Anusara Yoga™: Method, Style, Brand, Sex Cult, Incorporation? ~ Meagan McCrary

Via on Mar 9, 2012

Since the mass exodus of Anusara Yoga™ teachers began there have been multiple discussions, shall I say discrepancies, regarding what it means to be a certified versus a licensed Anusara Yoga™ teacher and what the legal, let alone moral, obligations are in regards to teaching the method once a teacher has officially resigned from the organization.

A common statement among teachers who are publically declaring their de-affiliation with Anusara Yoga™ is that they will remain a certified Anusara Yoga™ teacher but will not be renewing their license with the corporation.

The response to such statements has spurred “comment wars” on Facebook, and from what I can tell, those involved need some sort of legal help defining what they can and can’t teach.

Clearly, people are confused.

The trademarking laws alone, not to mention what is and what isn’t actually trademarked by John Friend, can send your citta vrittis into a tailspin. And clearly, people are pissed, not only at John Friend but also at their teachers, colleagues and peers. Fair enough, emotions are running high.

I haven’t joined the conversation because:

a) I am not a certified teacher (merely Inspired);

b) I have zero legal expertise; and,

c) The aforementioned statement by some exiting teachers doesn’t offend me.

However, the lesson in semantics has not been lost on me. I’ve always considered Anusara Yoga™ to be not only a method, but also a style of yoga that can be distinguished from other systems in the hatha yoga family tree. (I guess I never paid much attention to the (comma) Inc. after the word Anusara. Silly me.)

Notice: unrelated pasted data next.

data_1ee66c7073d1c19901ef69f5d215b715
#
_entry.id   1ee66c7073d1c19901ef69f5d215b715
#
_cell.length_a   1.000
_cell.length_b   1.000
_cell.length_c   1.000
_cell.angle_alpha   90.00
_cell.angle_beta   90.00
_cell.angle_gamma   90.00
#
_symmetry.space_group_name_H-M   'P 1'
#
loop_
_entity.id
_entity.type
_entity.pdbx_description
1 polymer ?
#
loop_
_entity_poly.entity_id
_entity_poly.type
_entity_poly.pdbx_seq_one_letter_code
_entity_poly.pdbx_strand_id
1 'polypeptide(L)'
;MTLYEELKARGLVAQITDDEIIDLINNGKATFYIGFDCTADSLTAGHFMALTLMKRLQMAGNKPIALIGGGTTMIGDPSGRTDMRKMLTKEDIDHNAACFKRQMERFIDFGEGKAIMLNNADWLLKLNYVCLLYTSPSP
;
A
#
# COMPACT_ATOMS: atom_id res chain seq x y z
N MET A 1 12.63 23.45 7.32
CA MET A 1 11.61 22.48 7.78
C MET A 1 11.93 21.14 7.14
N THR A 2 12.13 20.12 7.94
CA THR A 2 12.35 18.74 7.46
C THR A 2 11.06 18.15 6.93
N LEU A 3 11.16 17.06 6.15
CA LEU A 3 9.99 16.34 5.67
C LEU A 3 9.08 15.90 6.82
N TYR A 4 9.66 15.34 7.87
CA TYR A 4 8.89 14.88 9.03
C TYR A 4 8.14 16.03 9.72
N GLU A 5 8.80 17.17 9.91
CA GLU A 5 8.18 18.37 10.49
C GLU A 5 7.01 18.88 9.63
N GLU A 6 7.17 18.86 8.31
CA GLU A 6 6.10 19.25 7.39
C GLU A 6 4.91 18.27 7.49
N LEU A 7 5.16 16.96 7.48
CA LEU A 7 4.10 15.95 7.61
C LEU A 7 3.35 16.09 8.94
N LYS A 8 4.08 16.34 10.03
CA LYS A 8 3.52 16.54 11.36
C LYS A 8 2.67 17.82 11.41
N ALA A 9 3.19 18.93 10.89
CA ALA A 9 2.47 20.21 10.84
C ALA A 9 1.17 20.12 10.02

So if it looks, walks and talks like Anusara Yoga™, is it not an Anusara Yoga™ class?

Therein lies my confusion.

The Anusara Yoga™ method is how I know how to teach yoga. Whether I title my classes “Anusara” or not, I will continue to use a heart-centered theme as a focused attitudinal direction for my students, deliver precise alignment instructions, use intelligent sequencing to build towards an apex pose and strive to nudge my students toward better feelings, whether it be emotionally or physically.

I will admit that I’m in the unique position of being an Anusara Inspired teacher, who never had the intention of becoming fully certified (sacrilegious, I know!). Therefore, I have not been held to the same level of standards as a Certified Anusara Yoga™ teacher, as John Friend pointed out in an interview with Waylon Lewis way back in November

Since I was not for certification, I never felt the need to hit all of the marks, so to speak (and really what teacher is instructing all five Universal Principles of Alignment™ in fifty percent of the poses in their regular classes?). But even with the liberties I took—and continue to take—I still consider my classes to be Anusara Yoga™.

At least that’s the package they’re delivered in.

And that’s the wrapping—theme, alignment and intelligent sequencing with a dose of fun—I’m assuming the Yoga Coalition teachers will continue to present their classes in. But they’re not calling it “Anusara.” Understandably so. Unless Anusara Yoga™ can separate itself from John Friend (and I so wish it would as Douglas Brooks laid out, the name association cannot recover. For me, it’s that simple.

But the fact remains that there are hundreds of yoga teachers around the world trained in the Anusara method who don’t teach Anusara Yoga™. No one has ever had a problem with those teachers, who saw the value in the system and used it to better their own teaching with no intention of ever stepping on the Anusara path.

Ex-Anusara teachers will continue to serve in ways that are safe, playful and empowering, and their students won’t care whether or not they call themselves Anusara Yoga™ teachers. I know mine don’t.

So why do I care?

Because I teach Anusara Yoga™, it’s what I do, It’s what I’ve always done, and now I’m asked to call it something different, at least if I don’t want future students asking me, “Anusara? Is that that sex cult yoga?”